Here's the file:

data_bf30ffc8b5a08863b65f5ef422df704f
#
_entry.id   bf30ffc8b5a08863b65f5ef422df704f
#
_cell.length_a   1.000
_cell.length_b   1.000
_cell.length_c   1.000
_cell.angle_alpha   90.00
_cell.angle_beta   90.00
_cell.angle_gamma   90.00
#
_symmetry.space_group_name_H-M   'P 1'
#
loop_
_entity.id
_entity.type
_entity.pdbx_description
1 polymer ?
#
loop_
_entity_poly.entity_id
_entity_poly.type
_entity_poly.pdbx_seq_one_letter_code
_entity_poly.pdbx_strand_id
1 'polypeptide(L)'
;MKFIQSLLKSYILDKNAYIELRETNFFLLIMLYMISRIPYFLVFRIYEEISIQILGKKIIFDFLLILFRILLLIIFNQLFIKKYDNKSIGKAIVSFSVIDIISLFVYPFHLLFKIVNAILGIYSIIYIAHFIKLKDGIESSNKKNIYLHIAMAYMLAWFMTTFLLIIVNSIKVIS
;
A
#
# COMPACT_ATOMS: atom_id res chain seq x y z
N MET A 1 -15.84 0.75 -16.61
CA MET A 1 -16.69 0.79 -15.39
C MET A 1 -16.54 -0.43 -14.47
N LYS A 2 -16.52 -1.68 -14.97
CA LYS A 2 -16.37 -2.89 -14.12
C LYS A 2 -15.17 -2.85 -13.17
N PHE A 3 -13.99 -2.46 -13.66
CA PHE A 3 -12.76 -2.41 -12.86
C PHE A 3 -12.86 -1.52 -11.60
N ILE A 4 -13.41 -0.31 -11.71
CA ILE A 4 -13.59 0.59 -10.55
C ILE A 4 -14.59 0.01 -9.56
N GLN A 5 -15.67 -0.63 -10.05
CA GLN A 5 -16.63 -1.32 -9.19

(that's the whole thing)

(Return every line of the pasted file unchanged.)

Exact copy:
data_bf30ffc8b5a08863b65f5ef422df704f
#
_entry.id   bf30ffc8b5a08863b65f5ef422df704f
#
_cell.length_a   1.000
_cell.length_b   1.000
_cell.length_c   1.000
_cell.angle_alpha   90.00
_cell.angle_beta   90.00
_cell.angle_gamma   90.00
#
_symmetry.space_group_name_H-M   'P 1'
#
loop_
_entity.id
_entity.type
_entity.pdbx_description
1 polymer ?
#
loop_
_entity_poly.entity_id
_entity_poly.type
_entity_poly.pdbx_seq_one_letter_code
_entity_poly.pdbx_strand_id
1 'polypeptide(L)'
;MKFIQSLLKSYILDKNAYIELRETNFFLLIMLYMISRIPYFLVFRIYEEISIQILGKKIIFDFLLILFRILLLIIFNQLFIKKYDNKSIGKAIVSFSVIDIISLFVYPFHLLFKIVNAILGIYSIIYIAHFIKLKDGIESSNKKNIYLHIAMAYMLAWFMTTFLLIIVNSIKVIS
;
A
#
# COMPACT_ATOMS: atom_id res chain seq x y z
N MET A 1 -15.84 0.75 -16.61
CA MET A 1 -16.69 0.79 -15.39
C MET A 1 -16.54 -0.43 -14.47
N LYS A 2 -16.52 -1.68 -14.97
CA LYS A 2 -16.37 -2.89 -14.12
C LYS A 2 -15.17 -2.85 -13.17
N PHE A 3 -13.99 -2.46 -13.66
CA PHE A 3 -12.76 -2.41 -12.86
C PHE A 3 -12.86 -1.52 -11.60
N ILE A 4 -13.41 -0.31 -11.71
CA ILE A 4 -13.59 0.59 -10.55
C ILE A 4 -14.59 0.01 -9.56
N GLN A 5 -15.67 -0.63 -10.05
CA GLN A 5 -16.63 -1.32 -9.19